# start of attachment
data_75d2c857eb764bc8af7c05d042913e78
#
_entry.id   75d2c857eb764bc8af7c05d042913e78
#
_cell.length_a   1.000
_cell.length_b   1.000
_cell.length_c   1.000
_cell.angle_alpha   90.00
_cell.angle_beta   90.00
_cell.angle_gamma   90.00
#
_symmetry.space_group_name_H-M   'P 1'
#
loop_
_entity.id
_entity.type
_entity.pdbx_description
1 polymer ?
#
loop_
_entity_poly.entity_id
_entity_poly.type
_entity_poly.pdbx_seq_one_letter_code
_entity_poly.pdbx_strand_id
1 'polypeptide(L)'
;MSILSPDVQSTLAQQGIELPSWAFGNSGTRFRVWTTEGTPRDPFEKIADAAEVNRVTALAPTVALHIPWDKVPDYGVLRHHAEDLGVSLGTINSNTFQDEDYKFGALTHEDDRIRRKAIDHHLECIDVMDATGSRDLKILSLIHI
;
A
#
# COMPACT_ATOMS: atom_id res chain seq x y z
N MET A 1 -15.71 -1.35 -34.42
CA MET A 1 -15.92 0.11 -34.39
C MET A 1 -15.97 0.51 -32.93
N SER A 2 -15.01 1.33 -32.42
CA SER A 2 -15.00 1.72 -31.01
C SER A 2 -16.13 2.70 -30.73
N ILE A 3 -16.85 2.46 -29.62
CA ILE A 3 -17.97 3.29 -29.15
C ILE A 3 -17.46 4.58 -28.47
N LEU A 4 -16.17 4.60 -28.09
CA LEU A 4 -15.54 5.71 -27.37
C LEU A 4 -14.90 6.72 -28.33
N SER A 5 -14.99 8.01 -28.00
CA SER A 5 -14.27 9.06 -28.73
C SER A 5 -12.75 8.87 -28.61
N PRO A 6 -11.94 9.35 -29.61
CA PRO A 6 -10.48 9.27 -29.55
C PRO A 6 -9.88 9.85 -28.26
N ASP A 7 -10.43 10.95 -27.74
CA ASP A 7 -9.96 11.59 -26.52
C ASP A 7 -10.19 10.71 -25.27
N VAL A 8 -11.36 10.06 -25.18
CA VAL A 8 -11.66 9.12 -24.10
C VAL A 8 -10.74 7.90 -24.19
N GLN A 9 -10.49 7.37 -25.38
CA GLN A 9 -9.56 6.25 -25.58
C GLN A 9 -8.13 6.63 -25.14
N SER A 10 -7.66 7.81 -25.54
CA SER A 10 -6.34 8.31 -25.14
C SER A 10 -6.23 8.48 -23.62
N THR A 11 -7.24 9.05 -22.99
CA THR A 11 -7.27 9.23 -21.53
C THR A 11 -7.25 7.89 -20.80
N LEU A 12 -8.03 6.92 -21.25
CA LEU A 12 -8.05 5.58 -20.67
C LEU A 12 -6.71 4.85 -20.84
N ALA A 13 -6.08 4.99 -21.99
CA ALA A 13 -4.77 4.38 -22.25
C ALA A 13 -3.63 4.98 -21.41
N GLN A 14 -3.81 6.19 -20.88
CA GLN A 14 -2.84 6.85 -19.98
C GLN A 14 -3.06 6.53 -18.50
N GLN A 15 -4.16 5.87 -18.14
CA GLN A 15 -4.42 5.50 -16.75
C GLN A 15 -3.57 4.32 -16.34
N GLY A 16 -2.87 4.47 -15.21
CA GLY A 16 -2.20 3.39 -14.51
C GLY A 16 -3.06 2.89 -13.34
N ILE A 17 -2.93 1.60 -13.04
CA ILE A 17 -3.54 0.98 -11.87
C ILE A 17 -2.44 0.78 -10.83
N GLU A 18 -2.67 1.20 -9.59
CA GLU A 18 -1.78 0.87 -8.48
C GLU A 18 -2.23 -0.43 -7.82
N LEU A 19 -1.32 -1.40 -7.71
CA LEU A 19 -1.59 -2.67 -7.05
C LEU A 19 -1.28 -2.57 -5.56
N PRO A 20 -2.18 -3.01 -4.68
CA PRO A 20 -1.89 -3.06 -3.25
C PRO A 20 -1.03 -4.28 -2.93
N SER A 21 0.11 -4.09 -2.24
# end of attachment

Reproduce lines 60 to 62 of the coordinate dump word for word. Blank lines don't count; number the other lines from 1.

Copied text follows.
C SER A 10 -6.23 8.48 -23.62
N THR A 11 -7.24 9.05 -22.99
CA THR A 11 -7.27 9.23 -21.53